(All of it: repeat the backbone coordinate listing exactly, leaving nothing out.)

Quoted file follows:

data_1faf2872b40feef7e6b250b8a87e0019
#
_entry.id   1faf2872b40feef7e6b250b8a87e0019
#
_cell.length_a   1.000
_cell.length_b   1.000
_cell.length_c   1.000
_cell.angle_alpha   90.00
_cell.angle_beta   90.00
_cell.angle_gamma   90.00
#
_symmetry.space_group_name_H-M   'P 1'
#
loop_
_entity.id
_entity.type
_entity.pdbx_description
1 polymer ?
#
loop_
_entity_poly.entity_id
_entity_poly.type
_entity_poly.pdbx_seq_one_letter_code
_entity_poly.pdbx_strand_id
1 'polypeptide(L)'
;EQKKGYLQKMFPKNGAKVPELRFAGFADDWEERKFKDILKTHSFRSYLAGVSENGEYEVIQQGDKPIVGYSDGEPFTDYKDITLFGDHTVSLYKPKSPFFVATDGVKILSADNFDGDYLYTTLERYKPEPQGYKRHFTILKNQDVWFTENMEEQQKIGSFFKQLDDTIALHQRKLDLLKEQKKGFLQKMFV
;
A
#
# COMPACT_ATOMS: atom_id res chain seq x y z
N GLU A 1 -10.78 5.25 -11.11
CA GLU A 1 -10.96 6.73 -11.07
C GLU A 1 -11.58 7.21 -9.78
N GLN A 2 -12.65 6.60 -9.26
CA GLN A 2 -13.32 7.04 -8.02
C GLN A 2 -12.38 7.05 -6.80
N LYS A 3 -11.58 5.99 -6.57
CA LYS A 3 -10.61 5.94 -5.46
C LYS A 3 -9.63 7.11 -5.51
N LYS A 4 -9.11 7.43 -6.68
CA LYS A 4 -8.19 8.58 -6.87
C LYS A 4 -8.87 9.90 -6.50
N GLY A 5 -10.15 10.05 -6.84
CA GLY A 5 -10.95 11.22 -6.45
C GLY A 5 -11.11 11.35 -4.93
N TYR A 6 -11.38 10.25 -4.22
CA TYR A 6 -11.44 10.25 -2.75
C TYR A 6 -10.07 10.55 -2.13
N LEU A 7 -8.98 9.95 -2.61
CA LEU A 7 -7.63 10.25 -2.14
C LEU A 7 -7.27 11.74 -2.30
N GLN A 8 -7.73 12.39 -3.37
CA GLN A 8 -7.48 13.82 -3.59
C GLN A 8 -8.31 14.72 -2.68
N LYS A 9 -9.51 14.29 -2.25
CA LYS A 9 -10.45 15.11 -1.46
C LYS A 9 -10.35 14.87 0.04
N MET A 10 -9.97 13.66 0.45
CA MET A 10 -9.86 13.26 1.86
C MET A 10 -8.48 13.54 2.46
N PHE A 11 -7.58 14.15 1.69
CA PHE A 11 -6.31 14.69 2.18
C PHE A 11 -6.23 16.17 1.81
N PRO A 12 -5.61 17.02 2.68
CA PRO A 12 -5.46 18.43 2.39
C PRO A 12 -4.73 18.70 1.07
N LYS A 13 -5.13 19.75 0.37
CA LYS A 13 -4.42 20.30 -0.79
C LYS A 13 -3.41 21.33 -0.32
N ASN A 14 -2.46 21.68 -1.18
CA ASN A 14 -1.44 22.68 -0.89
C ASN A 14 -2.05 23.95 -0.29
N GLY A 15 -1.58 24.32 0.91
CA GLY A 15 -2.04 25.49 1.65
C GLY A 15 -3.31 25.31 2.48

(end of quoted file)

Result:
data_1faf2872b40feef7e6b250b8a87e0019
#
_entry.id   1faf2872b40feef7e6b250b8a87e0019
#
_cell.length_a   1.000
_cell.length_b   1.000
_cell.length_c   1.000
_cell.angle_alpha   90.00
_cell.angle_beta   90.00
_cell.angle_gamma   90.00
#
_symmetry.space_group_name_H-M   'P 1'
#
loop_
_entity.id
_entity.type
_entity.pdbx_description
1 polymer ?
#
loop_
_entity_poly.entity_id
_entity_poly.type
_entity_poly.pdbx_seq_one_letter_code
_entity_poly.pdbx_strand_id
1 'polypeptide(L)'
;EQKKGYLQKMFPKNGAKVPELRFAGFADDWEERKFKDILKTHSFRSYLAGVSENGEYEVIQQGDKPIVGYSDGEPFTDYKDITLFGDHTVSLYKPKSPFFVATDGVKILSADNFDGDYLYTTLERYKPEPQGYKRHFTILKNQDVWFTENMEEQQKIGSFFKQLDDTIALHQRKLDLLKEQKKGFLQKMFV
;
A
#
# COMPACT_ATOMS: atom_id res chain seq x y z
N GLU A 1 -10.78 5.25 -11.11
CA GLU A 1 -10.96 6.73 -11.07
C GLU A 1 -11.58 7.21 -9.78
N GLN A 2 -12.65 6.60 -9.26
CA GLN A 2 -13.32 7.04 -8.02
C GLN A 2 -12.38 7.05 -6.80
N LYS A 3 -11.58 5.99 -6.57
CA LYS A 3 -10.61 5.94 -5.46
C LYS A 3 -9.63 7.11 -5.51
N LYS A 4 -9.11 7.43 -6.68
CA LYS A 4 -8.19 8.58 -6.87
C LYS A 4 -8.87 9.90 -6.50
N GLY A 5 -10.15 10.05 -6.84
CA GLY A 5 -10.95 11.22 -6.45
C GLY A 5 -11.11 11.35 -4.93
N TYR A 6 -11.38 10.25 -4.22
CA TYR A 6 -11.44 10.25 -2.75
C TYR A 6 -10.07 10.55 -2.13
N LEU A 7 -8.98 9.95 -2.61
CA LEU A 7 -7.63 10.25 -2.14
C LEU A 7 -7.27 11.74 -2.30
N GLN A 8 -7.73 12.39 -3.37
CA GLN A 8 -7.48 13.82 -3.59
C GLN A 8 -8.31 14.72 -2.68
N LYS A 9 -9.51 14.29 -2.25
CA LYS A 9 -10.45 15.11 -1.46
C LYS A 9 -10.35 14.87 0.04
N MET A 10 -9.97 13.66 0.45
CA MET A 10 -9.86 13.26 1.86
C MET A 10 -8.48 13.54 2.46
N PHE A 11 -7.58 14.15 1.69
CA PHE A 11 -6.31 14.69 2.18
C PHE A 11 -6.23 16.17 1.81
N PRO A 12 -5.61 17.02 2.68
CA PRO A 12 -5.46 18.43 2.39
C PRO A 12 -4.73 18.70 1.07
N LYS A 13 -5.13 19.75 0.37
CA LYS A 13 -4.42 20.30 -0.79
C LYS A 13 -3.41 21.33 -0.32
N ASN A 14 -2.46 21.68 -1.18
CA ASN A 14 -1.44 22.68 -0.89
C ASN A 14 -2.05 23.95 -0.29
N GLY A 15 -1.58 24.32 0.91
CA GLY A 15 -2.04 25.49 1.65
C GLY A 15 -3.31 25.31 2.48